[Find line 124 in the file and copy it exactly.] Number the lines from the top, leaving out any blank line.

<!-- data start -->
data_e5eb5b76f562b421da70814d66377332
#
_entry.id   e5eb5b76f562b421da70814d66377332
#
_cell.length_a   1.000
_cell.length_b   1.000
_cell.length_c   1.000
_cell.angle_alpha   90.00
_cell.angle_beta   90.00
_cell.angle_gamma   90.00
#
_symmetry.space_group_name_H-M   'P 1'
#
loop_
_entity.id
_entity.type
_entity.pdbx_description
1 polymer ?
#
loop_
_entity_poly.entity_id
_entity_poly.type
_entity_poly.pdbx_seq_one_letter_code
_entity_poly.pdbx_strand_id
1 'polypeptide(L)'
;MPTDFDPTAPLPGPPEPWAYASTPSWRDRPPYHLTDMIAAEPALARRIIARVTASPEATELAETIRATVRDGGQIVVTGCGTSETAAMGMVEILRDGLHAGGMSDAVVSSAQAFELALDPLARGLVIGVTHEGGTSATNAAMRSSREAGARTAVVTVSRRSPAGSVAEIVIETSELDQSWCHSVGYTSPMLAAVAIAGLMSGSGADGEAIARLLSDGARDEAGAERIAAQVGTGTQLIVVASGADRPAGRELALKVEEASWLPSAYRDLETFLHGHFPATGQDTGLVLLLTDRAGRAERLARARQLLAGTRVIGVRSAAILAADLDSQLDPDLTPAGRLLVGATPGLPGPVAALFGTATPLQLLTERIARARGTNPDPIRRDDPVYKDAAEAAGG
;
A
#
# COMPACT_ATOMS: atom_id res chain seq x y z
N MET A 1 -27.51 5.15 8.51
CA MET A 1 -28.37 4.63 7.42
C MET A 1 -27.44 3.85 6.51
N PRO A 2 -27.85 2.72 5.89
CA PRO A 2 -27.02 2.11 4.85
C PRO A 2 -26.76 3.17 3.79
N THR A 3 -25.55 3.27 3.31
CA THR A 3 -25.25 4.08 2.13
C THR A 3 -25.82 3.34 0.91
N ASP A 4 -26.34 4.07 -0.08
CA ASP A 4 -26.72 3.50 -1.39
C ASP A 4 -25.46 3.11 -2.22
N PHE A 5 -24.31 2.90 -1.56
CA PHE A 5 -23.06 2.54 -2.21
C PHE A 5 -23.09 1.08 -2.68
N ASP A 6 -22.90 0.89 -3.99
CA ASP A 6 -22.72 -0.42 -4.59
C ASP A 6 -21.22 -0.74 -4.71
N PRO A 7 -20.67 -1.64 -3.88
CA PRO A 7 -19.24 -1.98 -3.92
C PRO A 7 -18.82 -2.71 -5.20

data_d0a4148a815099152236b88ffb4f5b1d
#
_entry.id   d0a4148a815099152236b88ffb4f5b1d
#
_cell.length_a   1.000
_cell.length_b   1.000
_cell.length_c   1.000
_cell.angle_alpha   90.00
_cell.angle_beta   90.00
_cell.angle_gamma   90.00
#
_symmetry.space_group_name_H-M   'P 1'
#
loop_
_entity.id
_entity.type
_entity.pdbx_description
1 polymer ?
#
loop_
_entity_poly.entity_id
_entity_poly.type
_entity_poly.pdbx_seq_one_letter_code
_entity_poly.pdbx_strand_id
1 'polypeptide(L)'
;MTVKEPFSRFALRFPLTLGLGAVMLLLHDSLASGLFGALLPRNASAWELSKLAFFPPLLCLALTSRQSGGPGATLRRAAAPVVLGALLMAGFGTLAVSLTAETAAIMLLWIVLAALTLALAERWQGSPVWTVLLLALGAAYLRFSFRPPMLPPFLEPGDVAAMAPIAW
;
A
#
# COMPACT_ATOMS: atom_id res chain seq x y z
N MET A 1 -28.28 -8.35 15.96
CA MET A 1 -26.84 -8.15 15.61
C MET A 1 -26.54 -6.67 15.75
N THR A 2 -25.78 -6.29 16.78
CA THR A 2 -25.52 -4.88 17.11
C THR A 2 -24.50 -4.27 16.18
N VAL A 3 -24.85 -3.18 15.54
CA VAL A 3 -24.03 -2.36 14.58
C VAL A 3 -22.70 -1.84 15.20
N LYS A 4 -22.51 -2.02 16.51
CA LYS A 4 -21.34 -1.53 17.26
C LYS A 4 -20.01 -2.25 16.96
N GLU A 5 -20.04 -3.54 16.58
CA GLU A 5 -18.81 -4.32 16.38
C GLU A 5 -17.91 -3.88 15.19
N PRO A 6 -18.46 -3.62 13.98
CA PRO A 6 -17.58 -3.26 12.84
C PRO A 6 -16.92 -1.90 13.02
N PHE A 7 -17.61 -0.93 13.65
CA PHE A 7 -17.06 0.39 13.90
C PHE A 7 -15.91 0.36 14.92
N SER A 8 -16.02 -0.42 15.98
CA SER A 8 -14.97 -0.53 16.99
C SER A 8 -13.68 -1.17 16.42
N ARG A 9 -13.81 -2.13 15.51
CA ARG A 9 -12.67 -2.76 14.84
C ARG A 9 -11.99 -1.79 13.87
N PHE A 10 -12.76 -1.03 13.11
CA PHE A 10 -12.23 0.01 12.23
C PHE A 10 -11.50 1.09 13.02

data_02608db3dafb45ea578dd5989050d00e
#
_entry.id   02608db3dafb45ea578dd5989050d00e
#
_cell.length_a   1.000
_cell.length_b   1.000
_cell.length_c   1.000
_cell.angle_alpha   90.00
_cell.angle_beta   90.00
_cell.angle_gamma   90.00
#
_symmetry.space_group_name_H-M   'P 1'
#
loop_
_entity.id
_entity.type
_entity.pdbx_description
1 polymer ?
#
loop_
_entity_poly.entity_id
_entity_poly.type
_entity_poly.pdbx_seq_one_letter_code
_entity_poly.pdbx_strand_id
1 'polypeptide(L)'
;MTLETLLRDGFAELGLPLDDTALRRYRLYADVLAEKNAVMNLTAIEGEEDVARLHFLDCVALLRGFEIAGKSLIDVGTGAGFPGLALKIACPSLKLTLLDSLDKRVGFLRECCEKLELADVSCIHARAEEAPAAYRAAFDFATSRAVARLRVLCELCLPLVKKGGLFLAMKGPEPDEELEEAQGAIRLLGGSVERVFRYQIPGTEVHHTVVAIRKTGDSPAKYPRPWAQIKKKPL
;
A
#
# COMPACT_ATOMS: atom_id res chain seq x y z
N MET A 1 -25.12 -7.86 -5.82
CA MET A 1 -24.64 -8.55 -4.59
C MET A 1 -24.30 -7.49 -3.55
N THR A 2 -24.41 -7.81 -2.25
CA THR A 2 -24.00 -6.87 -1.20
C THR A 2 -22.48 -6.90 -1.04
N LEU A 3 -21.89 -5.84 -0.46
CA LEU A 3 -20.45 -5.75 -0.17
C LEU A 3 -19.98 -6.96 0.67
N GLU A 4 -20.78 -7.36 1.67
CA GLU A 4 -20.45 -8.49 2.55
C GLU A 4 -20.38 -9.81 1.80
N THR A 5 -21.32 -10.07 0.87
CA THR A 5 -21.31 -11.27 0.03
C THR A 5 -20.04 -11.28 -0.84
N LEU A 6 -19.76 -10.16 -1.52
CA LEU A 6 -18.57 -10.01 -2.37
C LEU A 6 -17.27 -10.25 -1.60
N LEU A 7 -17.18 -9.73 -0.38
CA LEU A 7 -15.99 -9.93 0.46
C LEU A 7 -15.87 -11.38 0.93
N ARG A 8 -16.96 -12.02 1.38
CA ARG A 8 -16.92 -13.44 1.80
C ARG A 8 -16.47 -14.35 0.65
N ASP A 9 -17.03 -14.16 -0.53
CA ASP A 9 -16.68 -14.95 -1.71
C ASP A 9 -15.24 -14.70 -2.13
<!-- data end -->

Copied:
#